For the Unit 4 essay, you will select one of the issues below related to global inequalities and develop an essay (and also a video) focusing on three ethical issues raised by your choice of topic. You will use a variety of resources, including but not limited to course materials on ethics in Unit 4, official publications of governmental organizations, peer-reviewed research articles, maps highlighting global inequalities, and videos by governmental and/or other organizations.

On the basis of these materials and your own creative applications of ethical theories to your selected issue, focus on three ethical dilemmas that must be addressed in any adequate response to your topic and apply at least one of the ethical theories in Unit 4 to each of these issues in your analysis. For example, which of the theories — utilitarianism, virtue ethics, deontological, or another ethical framework — would provide the best analysis of and response to these dilemmas?


Topics (choose 1)

  1. Global Ethics of Vaccine Distribution
  2. Global Ethical Issues Related to World Poverty
  3. Use of Artificial Intelligence for Facial Recognition Techniques
  4. Global Ethics related to Contact Tracing
  5. Global Responses to Ebola Outbreaks, or COVID, or another public health concern
  6. Economic development of land in Africa and its impact on disease transmission(this link opens in a new window/tab)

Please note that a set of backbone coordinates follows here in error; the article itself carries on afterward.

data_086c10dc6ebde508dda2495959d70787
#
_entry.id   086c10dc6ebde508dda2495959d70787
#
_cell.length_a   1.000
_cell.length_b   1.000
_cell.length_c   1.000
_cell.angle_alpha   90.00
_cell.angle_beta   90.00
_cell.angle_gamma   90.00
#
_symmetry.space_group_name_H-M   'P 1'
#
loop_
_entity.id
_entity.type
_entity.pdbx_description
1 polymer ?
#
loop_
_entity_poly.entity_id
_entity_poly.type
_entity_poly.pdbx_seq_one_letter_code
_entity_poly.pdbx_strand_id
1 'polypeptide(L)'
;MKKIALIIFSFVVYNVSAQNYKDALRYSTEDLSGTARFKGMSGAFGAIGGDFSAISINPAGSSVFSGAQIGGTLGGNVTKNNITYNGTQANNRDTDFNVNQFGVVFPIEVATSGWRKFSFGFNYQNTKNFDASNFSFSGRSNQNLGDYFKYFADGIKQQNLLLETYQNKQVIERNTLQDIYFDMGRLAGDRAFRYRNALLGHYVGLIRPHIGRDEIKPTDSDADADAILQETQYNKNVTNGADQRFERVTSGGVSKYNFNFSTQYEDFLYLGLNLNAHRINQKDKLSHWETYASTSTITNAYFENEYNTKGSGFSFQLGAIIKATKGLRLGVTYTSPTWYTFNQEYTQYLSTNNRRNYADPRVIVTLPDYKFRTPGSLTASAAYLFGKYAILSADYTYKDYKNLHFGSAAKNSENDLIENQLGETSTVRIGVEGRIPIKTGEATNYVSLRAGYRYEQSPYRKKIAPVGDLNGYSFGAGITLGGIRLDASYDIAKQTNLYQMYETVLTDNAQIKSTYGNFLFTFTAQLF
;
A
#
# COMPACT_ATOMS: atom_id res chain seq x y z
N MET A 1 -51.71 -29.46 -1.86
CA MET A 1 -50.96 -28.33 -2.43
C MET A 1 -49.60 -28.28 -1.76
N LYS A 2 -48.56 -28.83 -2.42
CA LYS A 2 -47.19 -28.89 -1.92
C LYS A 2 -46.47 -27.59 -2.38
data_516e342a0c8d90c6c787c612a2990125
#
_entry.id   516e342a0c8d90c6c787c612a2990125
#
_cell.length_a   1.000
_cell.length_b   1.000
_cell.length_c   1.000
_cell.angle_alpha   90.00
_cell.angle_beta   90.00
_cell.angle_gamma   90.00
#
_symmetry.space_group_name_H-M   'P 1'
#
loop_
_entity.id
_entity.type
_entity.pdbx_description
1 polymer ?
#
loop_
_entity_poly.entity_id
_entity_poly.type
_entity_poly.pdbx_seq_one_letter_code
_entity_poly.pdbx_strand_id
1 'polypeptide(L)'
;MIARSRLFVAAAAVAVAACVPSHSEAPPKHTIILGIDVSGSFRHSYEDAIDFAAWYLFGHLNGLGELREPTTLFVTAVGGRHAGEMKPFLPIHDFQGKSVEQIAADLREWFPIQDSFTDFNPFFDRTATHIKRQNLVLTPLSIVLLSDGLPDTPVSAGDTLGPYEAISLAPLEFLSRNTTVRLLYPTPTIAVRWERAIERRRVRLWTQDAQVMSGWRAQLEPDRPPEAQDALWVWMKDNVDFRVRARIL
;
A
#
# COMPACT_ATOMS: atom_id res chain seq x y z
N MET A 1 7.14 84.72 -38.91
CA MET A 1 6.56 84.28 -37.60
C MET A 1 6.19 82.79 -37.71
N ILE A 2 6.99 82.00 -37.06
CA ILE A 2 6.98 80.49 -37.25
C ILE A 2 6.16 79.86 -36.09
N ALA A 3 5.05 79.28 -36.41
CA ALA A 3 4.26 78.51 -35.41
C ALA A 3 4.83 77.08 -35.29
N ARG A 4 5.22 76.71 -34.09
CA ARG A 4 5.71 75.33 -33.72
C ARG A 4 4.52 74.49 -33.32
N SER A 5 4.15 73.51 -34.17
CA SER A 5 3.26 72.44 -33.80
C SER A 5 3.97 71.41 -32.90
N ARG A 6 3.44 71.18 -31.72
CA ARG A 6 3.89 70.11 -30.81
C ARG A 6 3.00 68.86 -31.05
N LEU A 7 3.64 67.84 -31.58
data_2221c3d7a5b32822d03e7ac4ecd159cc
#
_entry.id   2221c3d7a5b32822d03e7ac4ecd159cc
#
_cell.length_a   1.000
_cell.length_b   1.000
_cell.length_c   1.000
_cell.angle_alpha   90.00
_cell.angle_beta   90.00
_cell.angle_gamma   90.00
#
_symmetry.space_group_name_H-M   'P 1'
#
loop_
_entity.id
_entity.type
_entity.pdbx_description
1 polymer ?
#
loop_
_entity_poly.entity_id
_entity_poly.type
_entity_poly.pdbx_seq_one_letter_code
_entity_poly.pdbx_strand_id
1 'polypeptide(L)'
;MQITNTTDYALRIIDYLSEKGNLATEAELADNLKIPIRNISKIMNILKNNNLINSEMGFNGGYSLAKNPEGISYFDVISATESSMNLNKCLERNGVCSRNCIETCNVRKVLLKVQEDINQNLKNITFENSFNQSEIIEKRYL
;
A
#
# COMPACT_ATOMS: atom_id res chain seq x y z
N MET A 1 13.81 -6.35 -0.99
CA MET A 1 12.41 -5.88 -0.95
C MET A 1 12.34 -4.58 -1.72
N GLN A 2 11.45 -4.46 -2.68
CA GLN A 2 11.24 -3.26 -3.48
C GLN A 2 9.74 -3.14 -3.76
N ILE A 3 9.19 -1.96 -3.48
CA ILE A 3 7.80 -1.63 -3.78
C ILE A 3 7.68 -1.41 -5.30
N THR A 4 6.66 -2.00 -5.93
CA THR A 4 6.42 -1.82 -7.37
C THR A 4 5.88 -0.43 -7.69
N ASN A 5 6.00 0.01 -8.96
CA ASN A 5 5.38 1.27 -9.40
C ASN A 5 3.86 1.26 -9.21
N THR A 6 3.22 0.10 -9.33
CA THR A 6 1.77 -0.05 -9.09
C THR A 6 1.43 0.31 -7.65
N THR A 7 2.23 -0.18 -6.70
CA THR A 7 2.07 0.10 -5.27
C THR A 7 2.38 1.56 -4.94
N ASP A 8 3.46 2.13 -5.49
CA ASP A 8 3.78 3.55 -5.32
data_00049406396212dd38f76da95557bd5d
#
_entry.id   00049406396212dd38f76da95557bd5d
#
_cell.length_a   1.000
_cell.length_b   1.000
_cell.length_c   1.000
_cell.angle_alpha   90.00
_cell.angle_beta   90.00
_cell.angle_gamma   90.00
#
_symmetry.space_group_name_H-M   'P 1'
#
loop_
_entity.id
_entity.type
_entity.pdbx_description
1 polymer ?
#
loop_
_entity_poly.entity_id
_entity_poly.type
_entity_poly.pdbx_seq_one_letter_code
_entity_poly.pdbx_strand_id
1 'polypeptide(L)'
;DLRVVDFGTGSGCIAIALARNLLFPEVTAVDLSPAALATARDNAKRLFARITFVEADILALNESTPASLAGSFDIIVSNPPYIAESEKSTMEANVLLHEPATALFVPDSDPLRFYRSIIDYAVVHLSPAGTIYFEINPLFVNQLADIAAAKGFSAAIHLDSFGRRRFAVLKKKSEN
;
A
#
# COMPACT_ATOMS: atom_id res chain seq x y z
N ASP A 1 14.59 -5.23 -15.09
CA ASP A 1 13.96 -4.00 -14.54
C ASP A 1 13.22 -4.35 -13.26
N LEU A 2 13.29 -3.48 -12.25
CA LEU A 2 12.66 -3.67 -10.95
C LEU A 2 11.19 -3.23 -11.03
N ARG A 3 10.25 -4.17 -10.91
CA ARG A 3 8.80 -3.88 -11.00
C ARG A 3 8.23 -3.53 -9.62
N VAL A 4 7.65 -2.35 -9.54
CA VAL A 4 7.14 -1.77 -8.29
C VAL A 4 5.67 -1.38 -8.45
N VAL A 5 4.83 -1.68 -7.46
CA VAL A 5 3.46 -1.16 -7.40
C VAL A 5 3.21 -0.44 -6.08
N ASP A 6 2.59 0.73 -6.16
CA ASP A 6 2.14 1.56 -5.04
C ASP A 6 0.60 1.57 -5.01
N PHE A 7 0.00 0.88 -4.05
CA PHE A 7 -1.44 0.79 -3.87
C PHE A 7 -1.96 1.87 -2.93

Helpful Resources

The following resources may be helpful places to start for you. Please seek out other scholarly resources to help you respond to the topic.

Global Inequality and Its Impact on Well-Being

  • Facts about Global Inequality from This website explores almost all the possible topics listed and outlines the ethical dilemmas associated with each topic.
  • Stapleton, Greg et al. “Global Health Ethics: An Introduction to Prominent Theories and Relevant Topics.” Global health action vol. 7 23569. 13 Feb. 2014, doi:10.3402/gha.v7.23569
  • United Nations. Inequality in a Rapidly Changing World: World Social Report 2023. Available from the following website: 
  • World Health Organization. Global Health Ethics: Key Issues. Available at the following website:

Cross-Cultural Ethical Frameworks

Consider how different cultural approaches to ethics may impact decisions related to global inequalities.

  • Boland, Peter. The Confucian Virtues – Shu, Ren, and Li. Available at 
  • Elechi, O. Oko. “The Igbo Indigenous Justice System.” Colonial Systems of Control: Criminal Justice in Nigeria, by VIVIANE SALEH-HANNA et al., University of Ottawa Press, Ottawa, 2008, pp. 395–416. JSTOR,  21 Apr. 2021. (Please note that I edited the jstor link in the line above to remove the period at the end of the link, the link does not work with a period after the number 6.)
  • Gyekye, Kwame, “African Ethics”, The Stanford Encyclopedia of Philosophy (Fall 2011 Edition), Edward N. Zalta (ed.), 
  • Wong, David, “Chinese Ethics”, The Stanford Encyclopedia of Philosophy (Summer 2020 Edition), Edward N. Zalta (ed.), 
  • Watson, Virginia Bacay, “Five Coronavirus Success Stories: Different, but the Same”,   Daniel K. Inouye Asia-Pacific Center for Security Studies, 2020. 

You will submit your Unit 4 essay in this assignment box.  Your paper should meet the following requirements


  • The body of the essay must be a minimum of 3-4 pages in length
  • Use 1 inch margins
  • Use 12 point, Times New Roman font
  • Use double spacing throughout, except where style guides dictate single spacing on the Works Cited page